I often have a hard time with morels. As a forager, it took me years to dial them in with any regularity. Now that I can get them consistently every year, as a cook I still find myself using morels not as the star of the plate, but as a bit player in some other dish. The morel is such a wonderful mushroom it really ought to be given a chance for center stage.
And while I know a lot of people like them simply dusted in flour and fried, for me the best way to highlight morel mushrooms is in a risotto.
Why risotto? Because this particular way of making rice is tailor-made for mushrooms, especially dried ones. The water you use to rehydrate your dried mushrooms becomes an instant broth to cook the rice in. If you’ve never made a risotto, which is Italy’s signature rice dish, it uses a lot of liquid and requires near-constant stirring to be perfect.
That stirring agitates the starches in the rice, causing some of it to slough off into the liquid, which results in a creamy sauce — only without the cream.
Most good risotto is served loose, almost soupy, with rice that is cooked al dente. Mushy risotto is a crime against God and Nature. A tighter risotto — one that could be served on a plate instead of in a bowl — is an acceptable style, although I am not overly fond of it.
Risotto can also be built around each variety of mushroom. My porcini risotto is different from this morel risotto, and I made a risotto variant with black trumpet mushrooms called midnight rice that is different from either of them.
In this recipe, I am pairing the morel risotto with fresh wild onions I gathered in the Sierra Nevada. I know you won’t have wild Sierra onions, but it doesn’t matter: Any sort of green onion will work.
Even if you are not a forager, I urge you to make this dish. You can easily buy a packet of dried morels at most supermarkets, or you can buy morels online. You only need 1/2 to 1 ounce of dried ones to make enough risotto for four people, and it is worth the effort, I guarantee it.
- 1 quart duck stock, chicken stock or vegetable stock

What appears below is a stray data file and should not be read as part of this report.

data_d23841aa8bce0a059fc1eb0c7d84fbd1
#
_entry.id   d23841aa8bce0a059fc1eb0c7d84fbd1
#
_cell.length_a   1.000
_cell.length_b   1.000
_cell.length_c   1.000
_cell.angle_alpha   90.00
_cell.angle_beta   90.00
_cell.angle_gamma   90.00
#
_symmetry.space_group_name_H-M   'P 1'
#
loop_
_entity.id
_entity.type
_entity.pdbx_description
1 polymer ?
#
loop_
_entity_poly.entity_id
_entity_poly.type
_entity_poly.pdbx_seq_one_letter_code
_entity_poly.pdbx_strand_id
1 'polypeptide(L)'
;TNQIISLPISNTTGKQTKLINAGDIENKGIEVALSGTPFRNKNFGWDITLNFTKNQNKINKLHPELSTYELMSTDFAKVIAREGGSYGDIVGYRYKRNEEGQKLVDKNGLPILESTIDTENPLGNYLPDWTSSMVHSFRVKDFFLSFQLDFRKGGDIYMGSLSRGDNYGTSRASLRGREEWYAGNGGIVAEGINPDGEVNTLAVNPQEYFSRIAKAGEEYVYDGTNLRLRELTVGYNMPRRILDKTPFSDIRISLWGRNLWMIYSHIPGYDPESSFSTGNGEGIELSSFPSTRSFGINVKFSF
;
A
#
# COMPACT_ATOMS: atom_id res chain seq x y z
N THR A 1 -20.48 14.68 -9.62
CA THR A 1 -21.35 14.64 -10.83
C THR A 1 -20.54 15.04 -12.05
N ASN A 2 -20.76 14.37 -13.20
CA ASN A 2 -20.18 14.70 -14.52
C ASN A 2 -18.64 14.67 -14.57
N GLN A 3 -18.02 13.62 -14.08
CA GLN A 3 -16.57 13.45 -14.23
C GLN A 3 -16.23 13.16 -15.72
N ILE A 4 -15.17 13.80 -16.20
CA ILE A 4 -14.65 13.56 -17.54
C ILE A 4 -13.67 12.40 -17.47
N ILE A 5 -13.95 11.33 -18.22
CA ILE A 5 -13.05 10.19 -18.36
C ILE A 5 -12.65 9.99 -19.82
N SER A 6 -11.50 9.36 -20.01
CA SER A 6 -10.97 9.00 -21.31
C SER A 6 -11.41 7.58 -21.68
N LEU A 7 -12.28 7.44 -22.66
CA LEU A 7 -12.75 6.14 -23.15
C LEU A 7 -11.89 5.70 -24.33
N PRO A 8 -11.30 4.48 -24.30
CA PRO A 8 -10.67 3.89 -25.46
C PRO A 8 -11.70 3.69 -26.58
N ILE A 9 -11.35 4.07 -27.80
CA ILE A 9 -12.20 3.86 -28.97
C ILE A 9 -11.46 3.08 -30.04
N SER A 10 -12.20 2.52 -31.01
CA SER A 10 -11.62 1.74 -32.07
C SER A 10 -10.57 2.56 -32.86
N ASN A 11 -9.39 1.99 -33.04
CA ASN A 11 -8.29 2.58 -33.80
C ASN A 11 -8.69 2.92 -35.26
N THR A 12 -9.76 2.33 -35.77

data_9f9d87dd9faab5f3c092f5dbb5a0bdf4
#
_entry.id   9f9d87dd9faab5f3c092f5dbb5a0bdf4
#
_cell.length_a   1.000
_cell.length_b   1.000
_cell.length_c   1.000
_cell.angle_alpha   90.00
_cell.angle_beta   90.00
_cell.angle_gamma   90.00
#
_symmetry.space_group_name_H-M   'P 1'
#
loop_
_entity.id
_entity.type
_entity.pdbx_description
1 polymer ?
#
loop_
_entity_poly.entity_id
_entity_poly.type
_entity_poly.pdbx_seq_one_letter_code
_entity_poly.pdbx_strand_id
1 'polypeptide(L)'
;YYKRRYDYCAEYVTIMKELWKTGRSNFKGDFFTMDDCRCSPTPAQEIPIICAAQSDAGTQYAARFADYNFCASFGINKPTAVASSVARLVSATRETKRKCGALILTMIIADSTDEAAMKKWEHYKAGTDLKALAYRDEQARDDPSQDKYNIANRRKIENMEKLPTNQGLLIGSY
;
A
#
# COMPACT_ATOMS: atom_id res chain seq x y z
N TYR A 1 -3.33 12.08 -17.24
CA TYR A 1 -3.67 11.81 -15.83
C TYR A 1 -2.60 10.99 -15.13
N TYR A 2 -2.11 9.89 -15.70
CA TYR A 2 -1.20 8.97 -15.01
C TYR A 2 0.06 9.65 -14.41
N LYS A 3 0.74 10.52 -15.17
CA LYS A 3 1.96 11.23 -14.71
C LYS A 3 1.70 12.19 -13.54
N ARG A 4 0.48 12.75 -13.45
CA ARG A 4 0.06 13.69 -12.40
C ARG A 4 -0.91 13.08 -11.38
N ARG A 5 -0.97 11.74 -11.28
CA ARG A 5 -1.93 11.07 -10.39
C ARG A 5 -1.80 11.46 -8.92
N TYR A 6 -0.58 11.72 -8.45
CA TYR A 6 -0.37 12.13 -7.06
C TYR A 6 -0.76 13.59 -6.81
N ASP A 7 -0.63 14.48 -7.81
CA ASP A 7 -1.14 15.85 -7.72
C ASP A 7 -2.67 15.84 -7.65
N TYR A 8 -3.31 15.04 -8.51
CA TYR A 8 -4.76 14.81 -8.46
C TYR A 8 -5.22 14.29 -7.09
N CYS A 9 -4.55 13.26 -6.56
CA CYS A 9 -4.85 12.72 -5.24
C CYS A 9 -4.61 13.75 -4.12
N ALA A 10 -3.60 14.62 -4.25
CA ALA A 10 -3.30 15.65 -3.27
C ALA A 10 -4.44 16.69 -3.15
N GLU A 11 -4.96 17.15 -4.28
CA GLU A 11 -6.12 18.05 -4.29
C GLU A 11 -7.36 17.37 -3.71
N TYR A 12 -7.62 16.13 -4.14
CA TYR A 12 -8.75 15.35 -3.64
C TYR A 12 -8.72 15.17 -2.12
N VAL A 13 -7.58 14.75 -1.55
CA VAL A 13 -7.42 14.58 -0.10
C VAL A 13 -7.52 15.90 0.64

- 2-3 cups water
- 2 tablespoon duck fat or butter
- 1 cup minced shallot, leek or onion
- 2 garlic cloves, minced
- 2 cups risotto rice
- 1/2 pound fresh morels, or 1 ounce dried
- 2 tablespoons chopped chives or parsley
- 1/2 cup grated pecorino or parmesan cheese
- Pour the stock and 2 cups water into a pot and bring it to a gentle simmer.
- In another medium pot, heat the duck fat or butter over medium-high heat and saute the minced shallot or onion until it softens and turns translucent, about 3-4 minutes. Add the garlic cloves, the morels and the rice and mix well. Cook for 3-4 minutes, stirring often.
- When the liquid from the morels has evaporated, add 1/2 cup of hot stock to the rice and stir well. Sprinkle a little salt over everything. The key to making a great risotto is to constantly stir, or at least stir every minute or so. As each 1/2 cup of stock is absorbed, add another, then another until the rice is cooked through, but still firm.
- When you reach that point, add the grated cheese and a little more stock. Stir to incorporate the cheese into the risotto. Add the chopped chives and serve at once.
- Start by setting the morels in a bowl. Pour 2 cups of boiling water over the morels and cover the bowl. Let the mushrooms steep for 30 minutes to 2 hours. Remove the mushrooms, squeeze them dry with your hands over the bowl, catching the juices. Chop the morels and set aside. Strain the soaking water through a paper towel set in a colander; you will be cooking with this soaking water, and you want it free of debris.
- Now follow the directions as above, but instead of 2 cups of water, use the 2 cups of the mushroom soaking water.